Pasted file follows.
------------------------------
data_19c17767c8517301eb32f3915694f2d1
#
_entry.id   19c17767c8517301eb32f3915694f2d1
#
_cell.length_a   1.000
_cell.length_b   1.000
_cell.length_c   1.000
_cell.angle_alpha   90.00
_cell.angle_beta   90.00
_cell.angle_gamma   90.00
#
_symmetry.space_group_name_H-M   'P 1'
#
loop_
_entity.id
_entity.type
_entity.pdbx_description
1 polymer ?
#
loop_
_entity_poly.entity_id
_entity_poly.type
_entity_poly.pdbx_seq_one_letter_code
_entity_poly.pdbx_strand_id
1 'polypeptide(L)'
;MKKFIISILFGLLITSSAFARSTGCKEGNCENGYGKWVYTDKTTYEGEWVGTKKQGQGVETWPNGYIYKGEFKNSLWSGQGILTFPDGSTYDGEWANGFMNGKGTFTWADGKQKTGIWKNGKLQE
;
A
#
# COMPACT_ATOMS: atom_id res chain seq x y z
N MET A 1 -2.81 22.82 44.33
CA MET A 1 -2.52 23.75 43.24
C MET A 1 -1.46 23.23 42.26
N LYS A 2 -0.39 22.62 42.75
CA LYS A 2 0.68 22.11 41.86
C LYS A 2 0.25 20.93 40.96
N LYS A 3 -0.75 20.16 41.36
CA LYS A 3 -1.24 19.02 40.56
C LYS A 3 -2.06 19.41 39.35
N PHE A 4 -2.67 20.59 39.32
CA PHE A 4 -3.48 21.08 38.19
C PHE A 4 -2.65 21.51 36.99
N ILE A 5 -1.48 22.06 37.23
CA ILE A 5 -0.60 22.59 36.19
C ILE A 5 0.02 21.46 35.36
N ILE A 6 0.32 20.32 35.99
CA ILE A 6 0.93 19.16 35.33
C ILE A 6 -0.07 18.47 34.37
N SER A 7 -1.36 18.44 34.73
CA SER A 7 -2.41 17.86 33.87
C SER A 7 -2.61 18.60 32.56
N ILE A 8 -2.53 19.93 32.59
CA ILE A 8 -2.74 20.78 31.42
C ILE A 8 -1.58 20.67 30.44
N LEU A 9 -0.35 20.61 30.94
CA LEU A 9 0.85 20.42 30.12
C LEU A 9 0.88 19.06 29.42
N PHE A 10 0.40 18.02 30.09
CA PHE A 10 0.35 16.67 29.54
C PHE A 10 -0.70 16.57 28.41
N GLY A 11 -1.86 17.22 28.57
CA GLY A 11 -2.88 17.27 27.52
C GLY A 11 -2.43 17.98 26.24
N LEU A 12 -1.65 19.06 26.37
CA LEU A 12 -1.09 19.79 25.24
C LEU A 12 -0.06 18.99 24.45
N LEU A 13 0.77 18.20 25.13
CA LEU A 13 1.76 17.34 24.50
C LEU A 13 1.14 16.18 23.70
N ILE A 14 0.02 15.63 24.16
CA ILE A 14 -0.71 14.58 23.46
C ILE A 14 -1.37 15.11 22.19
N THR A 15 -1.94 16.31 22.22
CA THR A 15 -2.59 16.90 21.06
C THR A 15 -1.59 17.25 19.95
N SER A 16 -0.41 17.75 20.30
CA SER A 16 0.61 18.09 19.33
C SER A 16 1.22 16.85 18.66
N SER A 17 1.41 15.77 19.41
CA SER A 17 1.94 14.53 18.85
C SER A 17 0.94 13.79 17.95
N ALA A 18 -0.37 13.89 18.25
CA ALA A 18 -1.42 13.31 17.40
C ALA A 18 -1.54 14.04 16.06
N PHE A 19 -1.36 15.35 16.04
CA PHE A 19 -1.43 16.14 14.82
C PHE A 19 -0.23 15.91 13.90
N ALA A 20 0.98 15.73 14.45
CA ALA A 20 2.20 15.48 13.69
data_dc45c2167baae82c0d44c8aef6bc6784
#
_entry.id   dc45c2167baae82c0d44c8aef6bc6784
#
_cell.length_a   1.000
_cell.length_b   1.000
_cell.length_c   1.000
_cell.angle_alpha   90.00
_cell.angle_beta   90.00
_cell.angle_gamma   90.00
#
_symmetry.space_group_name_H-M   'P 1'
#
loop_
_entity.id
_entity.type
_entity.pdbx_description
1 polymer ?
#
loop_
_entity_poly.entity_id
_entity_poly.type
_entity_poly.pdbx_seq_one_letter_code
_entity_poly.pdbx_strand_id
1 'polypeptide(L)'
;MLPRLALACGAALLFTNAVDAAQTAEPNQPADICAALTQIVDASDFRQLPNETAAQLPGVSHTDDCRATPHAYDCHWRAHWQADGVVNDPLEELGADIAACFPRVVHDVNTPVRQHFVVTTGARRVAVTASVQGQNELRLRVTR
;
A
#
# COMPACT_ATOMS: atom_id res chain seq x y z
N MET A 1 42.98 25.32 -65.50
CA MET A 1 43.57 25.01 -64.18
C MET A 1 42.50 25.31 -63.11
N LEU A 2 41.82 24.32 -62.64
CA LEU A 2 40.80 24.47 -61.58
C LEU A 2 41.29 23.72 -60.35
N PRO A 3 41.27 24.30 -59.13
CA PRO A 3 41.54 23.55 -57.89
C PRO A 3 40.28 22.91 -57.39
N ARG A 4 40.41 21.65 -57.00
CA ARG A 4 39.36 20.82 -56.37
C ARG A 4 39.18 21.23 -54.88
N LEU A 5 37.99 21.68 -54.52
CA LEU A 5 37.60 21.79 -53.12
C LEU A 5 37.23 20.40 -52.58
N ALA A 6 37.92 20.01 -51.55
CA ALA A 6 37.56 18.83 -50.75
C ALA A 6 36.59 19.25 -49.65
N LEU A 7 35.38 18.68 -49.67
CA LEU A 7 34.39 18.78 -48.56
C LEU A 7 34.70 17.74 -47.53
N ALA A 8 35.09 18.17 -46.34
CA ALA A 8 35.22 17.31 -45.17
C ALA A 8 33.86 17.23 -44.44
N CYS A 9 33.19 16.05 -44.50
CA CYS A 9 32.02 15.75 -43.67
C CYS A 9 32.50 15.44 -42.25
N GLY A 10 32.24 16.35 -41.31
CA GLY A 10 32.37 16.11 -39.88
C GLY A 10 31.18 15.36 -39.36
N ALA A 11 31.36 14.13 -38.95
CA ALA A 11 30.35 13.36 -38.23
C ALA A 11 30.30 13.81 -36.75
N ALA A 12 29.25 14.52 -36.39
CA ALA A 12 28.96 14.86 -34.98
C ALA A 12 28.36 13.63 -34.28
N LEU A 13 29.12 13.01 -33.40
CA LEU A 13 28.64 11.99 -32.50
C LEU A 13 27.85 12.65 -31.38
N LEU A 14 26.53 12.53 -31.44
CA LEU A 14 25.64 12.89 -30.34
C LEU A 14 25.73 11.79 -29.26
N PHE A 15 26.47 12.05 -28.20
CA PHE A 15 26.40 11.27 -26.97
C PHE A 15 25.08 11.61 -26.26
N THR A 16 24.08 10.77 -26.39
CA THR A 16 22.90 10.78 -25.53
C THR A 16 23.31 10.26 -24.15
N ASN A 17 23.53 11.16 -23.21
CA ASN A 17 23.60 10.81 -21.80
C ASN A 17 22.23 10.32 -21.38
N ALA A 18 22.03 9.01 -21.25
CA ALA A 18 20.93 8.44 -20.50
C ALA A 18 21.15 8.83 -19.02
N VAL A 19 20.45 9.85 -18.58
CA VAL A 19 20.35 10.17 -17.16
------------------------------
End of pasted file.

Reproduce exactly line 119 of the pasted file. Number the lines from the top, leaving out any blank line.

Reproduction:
# COMPACT_ATOMS: atom_id res chain seq x y z